Presentation on theme: "Hydrogel Composites for Spinal Disc Replacement Who Cares? A 2002 National Health Survey reported that 34 million Americans over 18 have lower back pain."— Presentation transcript:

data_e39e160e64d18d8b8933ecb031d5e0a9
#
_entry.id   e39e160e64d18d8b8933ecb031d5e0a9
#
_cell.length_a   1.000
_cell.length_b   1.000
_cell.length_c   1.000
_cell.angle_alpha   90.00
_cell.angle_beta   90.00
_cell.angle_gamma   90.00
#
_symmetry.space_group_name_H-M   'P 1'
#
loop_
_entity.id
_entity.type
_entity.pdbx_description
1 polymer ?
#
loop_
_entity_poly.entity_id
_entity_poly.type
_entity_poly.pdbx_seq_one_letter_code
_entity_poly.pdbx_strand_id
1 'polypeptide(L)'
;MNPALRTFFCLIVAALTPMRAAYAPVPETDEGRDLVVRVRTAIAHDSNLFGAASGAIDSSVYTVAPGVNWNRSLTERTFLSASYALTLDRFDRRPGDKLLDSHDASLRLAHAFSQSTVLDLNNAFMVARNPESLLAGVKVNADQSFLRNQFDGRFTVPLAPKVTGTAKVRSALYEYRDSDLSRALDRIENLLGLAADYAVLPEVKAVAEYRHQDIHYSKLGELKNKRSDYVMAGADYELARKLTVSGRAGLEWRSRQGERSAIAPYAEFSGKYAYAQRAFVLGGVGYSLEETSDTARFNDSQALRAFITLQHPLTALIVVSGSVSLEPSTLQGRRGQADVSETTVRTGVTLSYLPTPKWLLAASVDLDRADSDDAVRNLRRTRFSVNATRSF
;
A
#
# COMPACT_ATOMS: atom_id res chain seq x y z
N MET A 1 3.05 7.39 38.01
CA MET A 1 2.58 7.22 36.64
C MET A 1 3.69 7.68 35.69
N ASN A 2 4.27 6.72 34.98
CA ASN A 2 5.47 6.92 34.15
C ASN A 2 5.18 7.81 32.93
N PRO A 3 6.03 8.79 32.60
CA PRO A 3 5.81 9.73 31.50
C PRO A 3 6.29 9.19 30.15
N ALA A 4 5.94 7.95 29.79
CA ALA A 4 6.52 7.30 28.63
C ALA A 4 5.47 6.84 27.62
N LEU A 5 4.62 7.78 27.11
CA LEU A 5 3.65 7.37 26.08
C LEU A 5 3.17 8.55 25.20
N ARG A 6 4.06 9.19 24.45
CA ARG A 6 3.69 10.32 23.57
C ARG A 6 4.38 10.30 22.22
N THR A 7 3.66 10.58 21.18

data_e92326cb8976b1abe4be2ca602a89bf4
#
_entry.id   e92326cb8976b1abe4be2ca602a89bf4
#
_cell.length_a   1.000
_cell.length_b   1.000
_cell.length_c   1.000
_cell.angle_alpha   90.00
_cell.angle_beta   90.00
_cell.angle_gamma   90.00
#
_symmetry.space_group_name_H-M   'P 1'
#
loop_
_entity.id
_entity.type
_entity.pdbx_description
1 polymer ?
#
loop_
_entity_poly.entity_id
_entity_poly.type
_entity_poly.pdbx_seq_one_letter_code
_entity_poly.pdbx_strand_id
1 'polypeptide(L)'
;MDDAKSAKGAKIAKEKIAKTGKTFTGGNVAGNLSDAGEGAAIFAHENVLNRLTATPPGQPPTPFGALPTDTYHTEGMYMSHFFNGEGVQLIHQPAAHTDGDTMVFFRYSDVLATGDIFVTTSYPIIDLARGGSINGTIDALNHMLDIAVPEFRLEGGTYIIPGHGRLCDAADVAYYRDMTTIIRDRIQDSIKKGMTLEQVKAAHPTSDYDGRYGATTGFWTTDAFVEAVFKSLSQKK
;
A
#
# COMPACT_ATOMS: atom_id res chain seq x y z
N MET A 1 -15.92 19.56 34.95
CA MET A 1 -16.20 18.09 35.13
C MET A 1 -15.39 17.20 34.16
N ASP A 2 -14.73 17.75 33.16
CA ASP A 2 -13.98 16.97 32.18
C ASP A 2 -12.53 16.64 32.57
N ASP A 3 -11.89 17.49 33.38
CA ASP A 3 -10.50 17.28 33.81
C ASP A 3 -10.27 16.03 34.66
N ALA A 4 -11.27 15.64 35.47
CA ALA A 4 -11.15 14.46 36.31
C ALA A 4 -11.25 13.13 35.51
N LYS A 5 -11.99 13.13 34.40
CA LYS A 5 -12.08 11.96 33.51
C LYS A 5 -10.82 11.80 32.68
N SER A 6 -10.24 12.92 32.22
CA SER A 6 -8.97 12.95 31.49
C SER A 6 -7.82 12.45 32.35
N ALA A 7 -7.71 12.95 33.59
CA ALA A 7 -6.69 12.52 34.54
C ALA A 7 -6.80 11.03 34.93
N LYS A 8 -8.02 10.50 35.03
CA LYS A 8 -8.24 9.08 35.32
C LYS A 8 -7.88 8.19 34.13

Hydrogel Composites for Spinal Disc Replacement Who Cares? A 2002 National Health Survey reported that 34 million Americans over 18 have lower back pain. 80% of people will have some form of back pain in their lives, many of them with extruded discs. People with lower back pain are often less productive and have large medical expenses. Disc or nucleus pulposus replacement attempts to remove debilitating pain and restore functionality. Current “ Solutions ” Composite Perspective Lumbar Decompression Laminectomy – Relieves pressure on nerve root Discectomy – Removal of the nucleus pulposus to relieve pressure on spinal chord Lumbar Spinal Fusion Immobilization of spinal bones via screws to reduce movement related pain This can hasten the degeneration of adjacent intevertebral discs and reduce daily mobility posterior_fusion_x_ray.jpg Replaces only the central cushion and restores disc height However, this requires a fully functional annulus fibrosus Nucleus Pulposus Replacement The Problem Total Disc Replacement An invasive surgery that eliminates all damaged disc tissue It restores function, but without properly imitating the actual function ents/neurological_surgery/clinical/spina/artdis c.html Objective To evaluate the effects of micro-crystalline cellulose filler in a hydrogel matrix as a potentially injectable nucleus pulposus replacement. Properties Analysis Mechanical Testing Rheological Testing Acknowledgements A Special Thanks to: Dr. Skip Rochefort Melissa Taylor Dr. Phil Harding William Beattie Dr. Brian Bay Valerie Cannon Dr. John Simonson Janey-Rae Collins The spine allows for a highly utilized and diverse range of movements. A spinal disc has two essential parts: the annulus fibrosus, which acts as a container for the inner cushion, the nucleus pulposus. Disc herniation is when the annulus fibrosus ruptures and the nucleus pulposus extrudes out. Annulus Fibrosus Nucleus Pulposus Herniation can be caused by a single intense strain/injury or a minor strain/twisting movement if the disc has degenerated over time. China Lim, Paul Cary and Greg Newbloom Chemical, Biological and Environmental Engineering, Oregon State University The study of the flow of matter G’ = Storage (Elastic) Modulus G’’ = Loss (Viscous) Modulus Parallel Plate Geometry with “non-slip” surface Compression Modulus, K where F = applied force A = initial cross-sectional area ∆h = change in height h o = initial height Initial Peak: Breaking Point At Rest Breathing Walking Driving BIO-BASED NANOCOMPOSITES : CHALLENGES AND OPPORTUNITIES - John Simonsen, OSU Wood Science and Engineering Agarose Micro-crystalline Cellulose (MCC) A polymer extracted from red algae Forms a gel network in water when heated and then cooled Is inexpensive and biocompatible Structural component in the cell wall of green plants Is non-soluble in water and highly hydrophilic Synthesis Procedure Methods Agarose is dissolved in water. Microcrystalline cellulose is added and sonicated to disrupt aggregates. The mixture is heated by microwave, and quickly poured into chilled molds to prevent filler settling. The compressive and rheological properties of a native disc may be achieved by varying the matrix and filler to water ratios. The MCC has a tensile strength of 7.5 GPa and was used to increase the “toughness” of the gel. 1% Agarose-gel composites were created in 0.00, 0.04, 0.08, and 0.30 ratios of microcrystalline cellulose to water. Trends were analyzed to predict the effect of cellulose filler on gel strength.